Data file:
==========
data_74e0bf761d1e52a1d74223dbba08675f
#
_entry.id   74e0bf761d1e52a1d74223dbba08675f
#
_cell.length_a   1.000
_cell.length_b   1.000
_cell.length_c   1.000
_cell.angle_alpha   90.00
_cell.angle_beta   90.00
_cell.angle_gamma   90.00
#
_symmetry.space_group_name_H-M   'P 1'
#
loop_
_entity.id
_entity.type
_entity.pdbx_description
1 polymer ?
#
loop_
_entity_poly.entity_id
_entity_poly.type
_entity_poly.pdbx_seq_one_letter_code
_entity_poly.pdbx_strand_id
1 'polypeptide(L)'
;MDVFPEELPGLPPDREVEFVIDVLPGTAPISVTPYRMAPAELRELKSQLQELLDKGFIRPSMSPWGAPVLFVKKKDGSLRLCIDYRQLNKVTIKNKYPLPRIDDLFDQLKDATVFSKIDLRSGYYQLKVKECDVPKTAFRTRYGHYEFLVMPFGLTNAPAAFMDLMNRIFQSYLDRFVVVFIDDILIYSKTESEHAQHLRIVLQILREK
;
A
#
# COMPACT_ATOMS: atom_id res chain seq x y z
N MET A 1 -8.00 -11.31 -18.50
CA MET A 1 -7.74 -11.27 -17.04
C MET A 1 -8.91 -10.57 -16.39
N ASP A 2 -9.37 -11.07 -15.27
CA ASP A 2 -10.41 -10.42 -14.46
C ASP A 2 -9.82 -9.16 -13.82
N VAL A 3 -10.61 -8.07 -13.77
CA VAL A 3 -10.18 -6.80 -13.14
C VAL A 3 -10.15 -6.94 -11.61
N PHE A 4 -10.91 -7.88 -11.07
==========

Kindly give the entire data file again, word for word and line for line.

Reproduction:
data_74e0bf761d1e52a1d74223dbba08675f
#
_entry.id   74e0bf761d1e52a1d74223dbba08675f
#
_cell.length_a   1.000
_cell.length_b   1.000
_cell.length_c   1.000
_cell.angle_alpha   90.00
_cell.angle_beta   90.00
_cell.angle_gamma   90.00
#
_symmetry.space_group_name_H-M   'P 1'
#
loop_
_entity.id
_entity.type
_entity.pdbx_description
1 polymer ?
#
loop_
_entity_poly.entity_id
_entity_poly.type
_entity_poly.pdbx_seq_one_letter_code
_entity_poly.pdbx_strand_id
1 'polypeptide(L)'
;MDVFPEELPGLPPDREVEFVIDVLPGTAPISVTPYRMAPAELRELKSQLQELLDKGFIRPSMSPWGAPVLFVKKKDGSLRLCIDYRQLNKVTIKNKYPLPRIDDLFDQLKDATVFSKIDLRSGYYQLKVKECDVPKTAFRTRYGHYEFLVMPFGLTNAPAAFMDLMNRIFQSYLDRFVVVFIDDILIYSKTESEHAQHLRIVLQILREK
;
A
#
# COMPACT_ATOMS: atom_id res chain seq x y z
N MET A 1 -8.00 -11.31 -18.50
CA MET A 1 -7.74 -11.27 -17.04
C MET A 1 -8.91 -10.57 -16.39
N ASP A 2 -9.37 -11.07 -15.27
CA ASP A 2 -10.41 -10.42 -14.46
C ASP A 2 -9.82 -9.16 -13.82
N VAL A 3 -10.61 -8.07 -13.77
CA VAL A 3 -10.18 -6.80 -13.14
C VAL A 3 -10.15 -6.94 -11.61
N PHE A 4 -10.91 -7.88 -11.07